Currently only 22 generic top-level domains (gTLDs) exist, including the three most well-known: .COM, .NET, and ORG. However, last June the Internet Corporation for Assigned Names and Numbers (ICANN)—the quasi-governmental body responsible for administration of the domain name space—accepted applications for 1930 new ones. Six hundred fifty of these 1930 applications  more than one-third of the total  were for top-level domains corresponding to brands such as .NIKE and .GOOGLE. The remaining applications were either filed for geographic designations such as .LONDON or .NYC, or for generic terms such as .AUTO and .SHOPPING.

Trademark owners such as your company are rightfully concerned about potential misuse of the new top-level domains. ICANN has put procedures in place to ensure companies can register domains in these top-level domains before the general public can (a.k.a. sunrise) or, if domain name registration is not desired, for a limited time after the launch of a registry be warned when another person or company attempts to register a domain name comprising the brand owner’s registered trademark (a.k.a. trademark claims service). Brand owners can record their marks with a Trademark Clearinghouse as part of an effort to ensure domain names in the new top-level domains (e.g., <yourcompanybrand.shopping> do not conflict with registered trademarks).

The Trademark Clearinghouse opens today, Tuesday, March 26, 2013. Here's how it works:

What is The Trademark Clearinghouse?

The Trademark Clearinghouse (Clearinghouse) is the most important rights protection mechanism built into ICANN's new gTLD program. Operators of new gTLD registries will be responsible for implementing certain rights protection mechanisms, supported by the Clearinghouse. The Clearinghouse allows brand owners to record their trademark data into one centralized database, prior to and during the launch of new gTLDs. Once verified, the trademark holder will have fulfilled the basic and most important condition to be able to register their corresponding domain name during the pre-registration “sunrise” period. For a limited period of time—currently 90 days—trademark holders will also have the option to be notified when someone seeks to register a domain name that matches their mark deposited in the Clearinghouse.

Recording your trademark registrations in the Clearinghouse allows you to register domain names before the public can during a sunrise period. If domain name registration is not desired, for a limited time the registry will notify you when someone else tries to register a domain name with your company's trademark.

The following information must be submitted to the Clearinghouse:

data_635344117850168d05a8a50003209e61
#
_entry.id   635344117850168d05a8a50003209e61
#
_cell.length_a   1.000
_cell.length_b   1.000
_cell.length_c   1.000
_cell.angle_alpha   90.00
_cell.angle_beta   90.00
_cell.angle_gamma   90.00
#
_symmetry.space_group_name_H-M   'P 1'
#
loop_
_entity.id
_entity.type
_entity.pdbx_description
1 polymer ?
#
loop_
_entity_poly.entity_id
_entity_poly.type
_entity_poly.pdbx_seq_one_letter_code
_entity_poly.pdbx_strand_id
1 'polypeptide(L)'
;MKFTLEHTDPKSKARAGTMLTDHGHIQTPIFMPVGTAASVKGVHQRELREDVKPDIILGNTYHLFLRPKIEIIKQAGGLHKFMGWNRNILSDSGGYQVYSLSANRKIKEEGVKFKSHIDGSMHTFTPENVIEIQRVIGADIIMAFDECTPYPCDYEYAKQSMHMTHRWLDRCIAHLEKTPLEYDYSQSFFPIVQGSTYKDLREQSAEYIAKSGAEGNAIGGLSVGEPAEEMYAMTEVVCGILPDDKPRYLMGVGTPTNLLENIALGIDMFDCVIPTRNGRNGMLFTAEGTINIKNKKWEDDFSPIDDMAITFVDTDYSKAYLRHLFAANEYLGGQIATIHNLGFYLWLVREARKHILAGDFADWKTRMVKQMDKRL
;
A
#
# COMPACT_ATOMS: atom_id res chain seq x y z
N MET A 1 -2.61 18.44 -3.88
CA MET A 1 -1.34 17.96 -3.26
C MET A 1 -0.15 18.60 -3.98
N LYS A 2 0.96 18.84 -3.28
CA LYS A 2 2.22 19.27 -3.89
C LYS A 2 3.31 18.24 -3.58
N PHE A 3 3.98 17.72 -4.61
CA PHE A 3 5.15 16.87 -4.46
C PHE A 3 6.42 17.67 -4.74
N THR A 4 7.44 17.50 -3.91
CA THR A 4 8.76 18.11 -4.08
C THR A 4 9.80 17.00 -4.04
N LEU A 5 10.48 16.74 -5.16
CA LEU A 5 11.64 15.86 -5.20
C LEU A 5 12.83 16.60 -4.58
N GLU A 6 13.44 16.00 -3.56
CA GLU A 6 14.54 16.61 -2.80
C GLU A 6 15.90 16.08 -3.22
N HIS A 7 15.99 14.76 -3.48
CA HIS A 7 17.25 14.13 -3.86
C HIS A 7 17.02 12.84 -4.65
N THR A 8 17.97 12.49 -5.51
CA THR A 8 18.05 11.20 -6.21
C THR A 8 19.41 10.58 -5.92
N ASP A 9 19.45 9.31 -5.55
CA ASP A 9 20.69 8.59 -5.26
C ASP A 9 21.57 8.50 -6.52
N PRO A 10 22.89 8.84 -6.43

• Name of the mark;
  • Registration number;
  • Registration date [format: YYYY-MM-DD];
  • Application number (optional);
  • Application date (optional) [format: YYYY-MM-DD];
  • Expiration date (optional) [format: YYYY-MM-DD];
  • Detailed description of goods and services as registered;
  • Status of the Trademark Holder (owner/licensee/assignee);
  • Full name of the Trademark Holder;
  • Address of the Trademark Holder; and
  • Contact information of the Trademark Holder.

The Clearinghouse will accept and verify the following intellectual property rights: (i) nationally or regionally or registered trademarks; (ii) court-validated marks; and, (iii) marks protected by statute or treaty. The verified trademark data will support both trademark claims and sunrise services required for all new gTLDs. In addition, the Clearinghouse may accept and verify other types of marks upon the request of registries. If other types of marks are accepted at a registry's request, additional guidelines concerning these marks will apply.

The Clearinghouse's role does not extend to any intellectual property rights which cannot be represented within the technical limitations of the Domain Name System (DNS), and explicitly does not include patents, designs, know-how or trade secrets. It is important to note that inclusion in the Clearinghouse is not proof of any right, nor does it create any legal rights. The Clearinghouse is a repository of verified rights information.

The Time to Act Is Now

As noted above, the Clearinghouse opens for business today, Tuesday, March 26, 2013. The Clearinghouse charges a fee of approximately $150 per registration to record a registration in the Clearinghouse. Dykema’s flat fee to record your company's registration in the Clearinghouse is dependent on the number of marks sought to be recorded.